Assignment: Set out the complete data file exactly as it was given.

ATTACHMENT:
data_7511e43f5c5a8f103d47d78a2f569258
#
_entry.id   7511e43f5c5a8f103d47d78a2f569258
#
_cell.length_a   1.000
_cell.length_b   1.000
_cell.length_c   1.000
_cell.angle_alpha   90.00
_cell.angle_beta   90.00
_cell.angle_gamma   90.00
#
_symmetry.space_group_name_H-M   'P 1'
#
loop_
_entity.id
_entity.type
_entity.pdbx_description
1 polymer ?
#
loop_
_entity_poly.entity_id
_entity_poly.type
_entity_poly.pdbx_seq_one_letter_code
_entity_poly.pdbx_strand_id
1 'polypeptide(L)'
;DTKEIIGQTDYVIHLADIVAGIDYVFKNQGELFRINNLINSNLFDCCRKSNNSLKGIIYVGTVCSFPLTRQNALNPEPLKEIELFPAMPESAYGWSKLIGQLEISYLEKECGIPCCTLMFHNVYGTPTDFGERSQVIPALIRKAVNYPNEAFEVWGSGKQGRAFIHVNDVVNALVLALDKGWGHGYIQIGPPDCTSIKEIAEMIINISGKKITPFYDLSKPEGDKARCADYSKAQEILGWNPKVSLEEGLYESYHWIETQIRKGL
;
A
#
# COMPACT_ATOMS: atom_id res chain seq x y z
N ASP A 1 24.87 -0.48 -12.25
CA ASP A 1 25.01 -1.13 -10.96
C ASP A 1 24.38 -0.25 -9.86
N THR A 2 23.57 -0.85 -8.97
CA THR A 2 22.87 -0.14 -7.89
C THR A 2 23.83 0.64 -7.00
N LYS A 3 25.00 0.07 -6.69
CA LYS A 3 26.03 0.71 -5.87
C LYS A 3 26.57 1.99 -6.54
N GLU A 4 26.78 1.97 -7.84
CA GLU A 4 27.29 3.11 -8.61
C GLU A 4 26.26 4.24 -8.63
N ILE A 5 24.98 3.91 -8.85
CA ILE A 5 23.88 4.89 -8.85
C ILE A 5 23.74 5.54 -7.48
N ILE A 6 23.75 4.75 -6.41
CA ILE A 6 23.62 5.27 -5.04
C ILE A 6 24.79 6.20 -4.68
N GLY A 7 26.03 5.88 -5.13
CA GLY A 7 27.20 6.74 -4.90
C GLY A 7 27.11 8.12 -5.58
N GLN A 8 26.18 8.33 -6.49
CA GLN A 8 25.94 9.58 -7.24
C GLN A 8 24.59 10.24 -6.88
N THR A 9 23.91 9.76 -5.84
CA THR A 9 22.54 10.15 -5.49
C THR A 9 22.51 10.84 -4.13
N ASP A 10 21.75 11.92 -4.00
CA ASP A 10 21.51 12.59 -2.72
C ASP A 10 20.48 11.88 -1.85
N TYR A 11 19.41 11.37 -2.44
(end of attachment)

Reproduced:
data_7511e43f5c5a8f103d47d78a2f569258
#
_entry.id   7511e43f5c5a8f103d47d78a2f569258
#
_cell.length_a   1.000
_cell.length_b   1.000
_cell.length_c   1.000
_cell.angle_alpha   90.00
_cell.angle_beta   90.00
_cell.angle_gamma   90.00
#
_symmetry.space_group_name_H-M   'P 1'
#
loop_
_entity.id
_entity.type
_entity.pdbx_description
1 polymer ?
#
loop_
_entity_poly.entity_id
_entity_poly.type
_entity_poly.pdbx_seq_one_letter_code
_entity_poly.pdbx_strand_id
1 'polypeptide(L)'
;DTKEIIGQTDYVIHLADIVAGIDYVFKNQGELFRINNLINSNLFDCCRKSNNSLKGIIYVGTVCSFPLTRQNALNPEPLKEIELFPAMPESAYGWSKLIGQLEISYLEKECGIPCCTLMFHNVYGTPTDFGERSQVIPALIRKAVNYPNEAFEVWGSGKQGRAFIHVNDVVNALVLALDKGWGHGYIQIGPPDCTSIKEIAEMIINISGKKITPFYDLSKPEGDKARCADYSKAQEILGWNPKVSLEEGLYESYHWIETQIRKGL
;
A
#
# COMPACT_ATOMS: atom_id res chain seq x y z
N ASP A 1 24.87 -0.48 -12.25
CA ASP A 1 25.01 -1.13 -10.96
C ASP A 1 24.38 -0.25 -9.86
N THR A 2 23.57 -0.85 -8.97
CA THR A 2 22.87 -0.14 -7.89
C THR A 2 23.83 0.64 -7.00
N LYS A 3 25.00 0.07 -6.69
CA LYS A 3 26.03 0.71 -5.87
C LYS A 3 26.57 1.99 -6.54
N GLU A 4 26.78 1.97 -7.84
CA GLU A 4 27.29 3.11 -8.61
C GLU A 4 26.26 4.24 -8.63
N ILE A 5 24.98 3.91 -8.85
CA ILE A 5 23.88 4.89 -8.85
C ILE A 5 23.74 5.54 -7.48
N ILE A 6 23.75 4.75 -6.41
CA ILE A 6 23.62 5.27 -5.04
C ILE A 6 24.79 6.20 -4.68
N GLY A 7 26.03 5.88 -5.13
CA GLY A 7 27.20 6.74 -4.90
C GLY A 7 27.11 8.12 -5.58
N GLN A 8 26.18 8.33 -6.49
CA GLN A 8 25.94 9.58 -7.24
C GLN A 8 24.59 10.24 -6.88
N THR A 9 23.91 9.76 -5.84
CA THR A 9 22.54 10.15 -5.49
C THR A 9 22.51 10.84 -4.13
N ASP A 10 21.75 11.92 -4.00
CA ASP A 10 21.51 12.59 -2.72
C ASP A 10 20.48 11.88 -1.85
N TYR A 11 19.41 11.37 -2.44